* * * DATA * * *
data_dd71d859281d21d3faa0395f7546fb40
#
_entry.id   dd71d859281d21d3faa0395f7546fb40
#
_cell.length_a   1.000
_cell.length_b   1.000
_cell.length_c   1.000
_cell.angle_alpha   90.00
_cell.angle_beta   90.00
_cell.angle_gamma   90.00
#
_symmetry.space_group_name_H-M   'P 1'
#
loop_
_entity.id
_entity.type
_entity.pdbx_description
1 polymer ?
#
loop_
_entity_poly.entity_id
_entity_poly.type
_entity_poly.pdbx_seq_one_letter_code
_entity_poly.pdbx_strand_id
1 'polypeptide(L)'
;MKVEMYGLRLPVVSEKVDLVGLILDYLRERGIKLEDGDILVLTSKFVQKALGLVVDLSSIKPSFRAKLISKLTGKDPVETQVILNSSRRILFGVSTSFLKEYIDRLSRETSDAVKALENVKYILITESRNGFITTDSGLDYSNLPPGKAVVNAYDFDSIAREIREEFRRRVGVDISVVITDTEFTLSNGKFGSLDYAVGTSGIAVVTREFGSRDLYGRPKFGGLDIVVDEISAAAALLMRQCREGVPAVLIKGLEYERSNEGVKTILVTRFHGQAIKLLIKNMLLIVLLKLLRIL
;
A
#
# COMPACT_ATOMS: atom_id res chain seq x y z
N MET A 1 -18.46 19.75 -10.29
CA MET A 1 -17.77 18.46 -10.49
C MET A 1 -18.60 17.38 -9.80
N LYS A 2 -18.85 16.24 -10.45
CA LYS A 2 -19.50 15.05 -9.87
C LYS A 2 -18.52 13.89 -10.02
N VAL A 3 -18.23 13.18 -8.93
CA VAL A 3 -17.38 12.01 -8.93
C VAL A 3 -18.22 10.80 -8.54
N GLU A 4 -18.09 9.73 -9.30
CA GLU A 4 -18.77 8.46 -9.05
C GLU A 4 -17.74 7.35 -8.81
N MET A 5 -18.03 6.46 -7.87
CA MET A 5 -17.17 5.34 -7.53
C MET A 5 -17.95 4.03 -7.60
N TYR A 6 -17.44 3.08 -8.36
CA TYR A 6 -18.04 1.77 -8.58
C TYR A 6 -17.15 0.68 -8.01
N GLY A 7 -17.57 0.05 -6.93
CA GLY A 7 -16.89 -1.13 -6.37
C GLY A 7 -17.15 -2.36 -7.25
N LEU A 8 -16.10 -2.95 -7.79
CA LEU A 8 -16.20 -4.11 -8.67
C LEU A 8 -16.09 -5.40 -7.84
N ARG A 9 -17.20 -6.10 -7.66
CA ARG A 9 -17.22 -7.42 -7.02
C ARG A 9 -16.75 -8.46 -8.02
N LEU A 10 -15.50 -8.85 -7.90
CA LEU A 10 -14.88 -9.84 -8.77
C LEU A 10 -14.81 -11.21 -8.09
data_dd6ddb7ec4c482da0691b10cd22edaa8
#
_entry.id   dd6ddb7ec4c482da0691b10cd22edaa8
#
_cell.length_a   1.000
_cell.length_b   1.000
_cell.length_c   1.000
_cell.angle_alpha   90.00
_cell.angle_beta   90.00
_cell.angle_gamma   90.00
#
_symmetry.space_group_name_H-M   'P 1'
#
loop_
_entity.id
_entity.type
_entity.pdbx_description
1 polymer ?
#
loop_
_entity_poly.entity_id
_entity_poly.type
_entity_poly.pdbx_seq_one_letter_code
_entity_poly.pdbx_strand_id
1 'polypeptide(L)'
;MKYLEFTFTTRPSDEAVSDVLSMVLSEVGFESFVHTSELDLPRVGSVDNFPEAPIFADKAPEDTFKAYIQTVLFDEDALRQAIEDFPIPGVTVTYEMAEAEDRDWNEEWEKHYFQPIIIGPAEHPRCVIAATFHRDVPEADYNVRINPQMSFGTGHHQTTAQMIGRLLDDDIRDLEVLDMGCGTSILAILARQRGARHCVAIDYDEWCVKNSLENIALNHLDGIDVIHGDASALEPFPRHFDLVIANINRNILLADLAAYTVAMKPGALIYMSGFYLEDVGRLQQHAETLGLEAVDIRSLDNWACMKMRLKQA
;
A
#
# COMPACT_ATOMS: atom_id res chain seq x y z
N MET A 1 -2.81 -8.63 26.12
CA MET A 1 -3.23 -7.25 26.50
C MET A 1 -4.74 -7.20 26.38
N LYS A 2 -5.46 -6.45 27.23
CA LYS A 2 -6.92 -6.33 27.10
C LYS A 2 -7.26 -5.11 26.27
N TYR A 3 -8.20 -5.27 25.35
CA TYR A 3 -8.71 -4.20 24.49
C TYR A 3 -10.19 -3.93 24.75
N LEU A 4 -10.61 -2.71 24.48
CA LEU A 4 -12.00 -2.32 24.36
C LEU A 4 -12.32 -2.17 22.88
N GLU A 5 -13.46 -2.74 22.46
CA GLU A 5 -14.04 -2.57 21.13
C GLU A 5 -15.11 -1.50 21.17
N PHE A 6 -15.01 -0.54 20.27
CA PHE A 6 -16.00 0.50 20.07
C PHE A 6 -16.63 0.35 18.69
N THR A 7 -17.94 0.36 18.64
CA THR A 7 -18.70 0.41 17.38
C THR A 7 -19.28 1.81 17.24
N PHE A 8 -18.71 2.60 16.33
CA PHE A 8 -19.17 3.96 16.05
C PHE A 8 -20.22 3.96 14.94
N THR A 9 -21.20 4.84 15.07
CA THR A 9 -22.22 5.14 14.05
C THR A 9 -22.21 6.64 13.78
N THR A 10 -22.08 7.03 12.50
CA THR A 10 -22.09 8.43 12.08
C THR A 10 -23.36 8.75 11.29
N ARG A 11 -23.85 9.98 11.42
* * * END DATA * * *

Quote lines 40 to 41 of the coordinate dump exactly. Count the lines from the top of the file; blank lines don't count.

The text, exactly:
N GLU A 4 -18.09 9.73 -9.30
CA GLU A 4 -18.77 8.46 -9.05